When Pete Mackanin first took over after Ryne Sandberg abruptly resigned as manager of the Phillies this summer, it was assumed he would just be a placeholder until the new team president hired a new general manager who would then hire a new manager to take the reigns next year.
And while the Phils are still on pace to lose 100 games for the first time since President John F. Kennedy's first year in office (1961), the team has performed better in the second half, 27-32 (.458), despite a 4-14 September. And with that improvement, Mackanin appears to be on board as the team's full-time manager for 2016.
Perhaps the surest sign that we can expect "Happy Pete" back next year is how he came down on one of the pleasant surprises of this rebuild, Odubel Herrera, over the weekend. Clearly agitated at some emotional outbursts by Herrera, one that included the 23-year-old flinging a bat into the on-deck circle after making an out in Atlanta on Sunday, Mackanin benched Herrera for the rest of the game, and had some strong words for the rookie afterward.
"Boys play Little League and men play Major League Baseball," Mackanin said (per Ryan Lawrence of the Philadelphia Daily News). "We will not pout, we will not feel sorry for ourselves. If you want to, then you don't belong here. He had to learn a lesson. To me, he's been pouting for a few days, so I just wanted to make sure he gets the message."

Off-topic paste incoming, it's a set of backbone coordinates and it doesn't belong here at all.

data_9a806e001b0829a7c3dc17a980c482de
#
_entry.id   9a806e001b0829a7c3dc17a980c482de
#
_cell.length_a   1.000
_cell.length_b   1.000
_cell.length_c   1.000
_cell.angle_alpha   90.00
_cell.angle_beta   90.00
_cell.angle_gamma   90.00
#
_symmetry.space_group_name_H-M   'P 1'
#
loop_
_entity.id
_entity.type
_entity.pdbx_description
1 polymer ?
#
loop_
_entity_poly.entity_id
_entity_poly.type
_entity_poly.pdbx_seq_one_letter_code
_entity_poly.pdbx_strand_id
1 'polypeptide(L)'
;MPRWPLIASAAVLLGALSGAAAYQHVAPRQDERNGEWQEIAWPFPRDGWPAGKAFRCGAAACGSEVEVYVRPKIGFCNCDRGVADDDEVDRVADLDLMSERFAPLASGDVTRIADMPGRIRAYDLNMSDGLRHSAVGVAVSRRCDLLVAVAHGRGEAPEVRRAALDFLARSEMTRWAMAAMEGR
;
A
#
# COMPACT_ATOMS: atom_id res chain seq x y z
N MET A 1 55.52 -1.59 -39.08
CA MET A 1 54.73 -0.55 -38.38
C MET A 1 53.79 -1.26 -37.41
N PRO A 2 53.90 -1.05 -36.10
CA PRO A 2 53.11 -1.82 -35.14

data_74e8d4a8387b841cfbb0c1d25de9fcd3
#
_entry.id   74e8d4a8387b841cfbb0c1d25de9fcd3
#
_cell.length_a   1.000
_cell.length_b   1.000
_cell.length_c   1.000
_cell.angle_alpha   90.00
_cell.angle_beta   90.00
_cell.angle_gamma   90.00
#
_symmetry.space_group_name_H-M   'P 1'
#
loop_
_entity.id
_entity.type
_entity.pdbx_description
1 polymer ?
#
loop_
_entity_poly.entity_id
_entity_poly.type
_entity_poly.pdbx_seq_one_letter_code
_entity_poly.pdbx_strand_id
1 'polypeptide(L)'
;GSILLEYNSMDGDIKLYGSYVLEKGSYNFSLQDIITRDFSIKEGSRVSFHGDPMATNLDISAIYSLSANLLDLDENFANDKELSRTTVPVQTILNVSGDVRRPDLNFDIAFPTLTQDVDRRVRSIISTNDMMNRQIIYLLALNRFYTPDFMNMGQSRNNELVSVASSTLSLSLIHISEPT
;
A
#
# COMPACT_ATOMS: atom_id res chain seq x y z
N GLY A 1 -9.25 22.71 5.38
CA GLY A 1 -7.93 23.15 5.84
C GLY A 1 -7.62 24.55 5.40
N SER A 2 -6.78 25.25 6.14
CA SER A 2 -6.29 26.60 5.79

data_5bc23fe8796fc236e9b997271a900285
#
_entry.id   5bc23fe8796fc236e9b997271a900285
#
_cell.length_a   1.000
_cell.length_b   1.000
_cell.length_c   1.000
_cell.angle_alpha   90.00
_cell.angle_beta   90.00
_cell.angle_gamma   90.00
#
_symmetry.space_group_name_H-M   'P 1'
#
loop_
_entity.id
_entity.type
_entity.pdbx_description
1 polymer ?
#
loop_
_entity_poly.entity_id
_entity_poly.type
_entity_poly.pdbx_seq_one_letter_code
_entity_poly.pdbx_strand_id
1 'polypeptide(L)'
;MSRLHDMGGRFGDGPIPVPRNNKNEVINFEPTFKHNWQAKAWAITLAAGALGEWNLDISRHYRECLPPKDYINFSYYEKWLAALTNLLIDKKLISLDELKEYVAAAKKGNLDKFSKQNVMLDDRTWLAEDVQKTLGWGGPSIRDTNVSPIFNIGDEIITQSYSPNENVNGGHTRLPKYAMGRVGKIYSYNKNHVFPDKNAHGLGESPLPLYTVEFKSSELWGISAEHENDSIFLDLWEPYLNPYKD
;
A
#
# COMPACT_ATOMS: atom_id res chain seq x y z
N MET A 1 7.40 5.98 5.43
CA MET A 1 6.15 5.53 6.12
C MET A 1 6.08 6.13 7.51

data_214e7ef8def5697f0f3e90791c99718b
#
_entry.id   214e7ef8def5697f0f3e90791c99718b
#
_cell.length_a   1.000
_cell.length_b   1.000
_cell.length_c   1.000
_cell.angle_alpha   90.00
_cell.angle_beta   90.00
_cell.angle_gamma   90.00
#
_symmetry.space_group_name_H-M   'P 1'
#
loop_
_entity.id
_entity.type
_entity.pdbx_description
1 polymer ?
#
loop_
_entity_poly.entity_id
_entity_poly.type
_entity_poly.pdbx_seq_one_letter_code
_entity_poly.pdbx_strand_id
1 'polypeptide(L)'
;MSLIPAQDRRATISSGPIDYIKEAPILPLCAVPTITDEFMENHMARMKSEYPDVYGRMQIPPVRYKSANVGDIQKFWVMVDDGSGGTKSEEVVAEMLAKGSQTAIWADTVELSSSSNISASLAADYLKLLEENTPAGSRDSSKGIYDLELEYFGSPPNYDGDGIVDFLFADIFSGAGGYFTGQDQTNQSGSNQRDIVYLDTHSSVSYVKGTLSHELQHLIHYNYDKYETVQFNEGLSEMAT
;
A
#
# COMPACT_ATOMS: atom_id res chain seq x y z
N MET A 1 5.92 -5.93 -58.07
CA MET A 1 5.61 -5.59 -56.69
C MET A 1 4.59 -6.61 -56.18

Mackanin went on.
"This game is easy to play when everything is going your way. When you're hitting and pitching and winning games, it's easy. Character (expletive deleted) comes out when you're struggling. What kind of person are you? That's what we talk about with the pitchers, to see if they can can get over the hump in getting out of jams . . . You cannot afford to pout or feel sorry for yourself at this level. You've got to play like a man."
Herrera has been lauded for most of the season for his spirited, high energy play. Is this the first time Mackanin's had a problem, or has it come up before this year?
"Lately he's been showing his emotions a little bit more," Mackanin said. "We're just not going to stand for it. He's got to understand that it doesn't work that way. I'm sure he's going to understand."
For the record, Herrera, a Rule 5 pick, has had a remarkable season, leading the team with a .298 batting average. He has a .335 on-base percentage, eight home runs and 27 doubles in 135 games.
But he has struggled as of late. Since September 14th, he's just 3-for-20 (.167 batting average) with a .250 on-base percentage, and the team has struggled to score runs. Frustration and fatigue is understandable, but Mackanin wants to make sure it doesn't become a problem for a player who, for most of the season, has been praised for his energy and attitude.
We don't see what goes on in the clubhouse, so it's unfair to come down hard on Mackanin without knowing all the facts. But it sure seems like an odd fight to pick, with the guy who has been worth 3.3 bWAR and didn't seem to be doing anything to show up the coach. Does Mack really have a problem with a player showing his emotions? Did he really need to refer to Herrera as if he were a child? What's not "to stand for?"
Certainly, benching Herrera for throwing his bat after making an out is reasonable, but Mack's comments afterward seemed like an overreaction, too strong, something reserved for a player who shows up their manager or screams obscenities at the other team.
Mackanin's comments felt like something Sandberg would have said.
However, Mack's handling of Herrera certainly signaled one thing. He believes he's going to be back as the team's manager in 2016.
Why would he have gone out of his way to deliver a message to Odubel, and by proxy, to the rest of the team if he didn't feel he was going to be back?
Interestingly, it took an "unhappy" Pete to drive home the point that yes, "Happy Pete" will be the team's manager next season.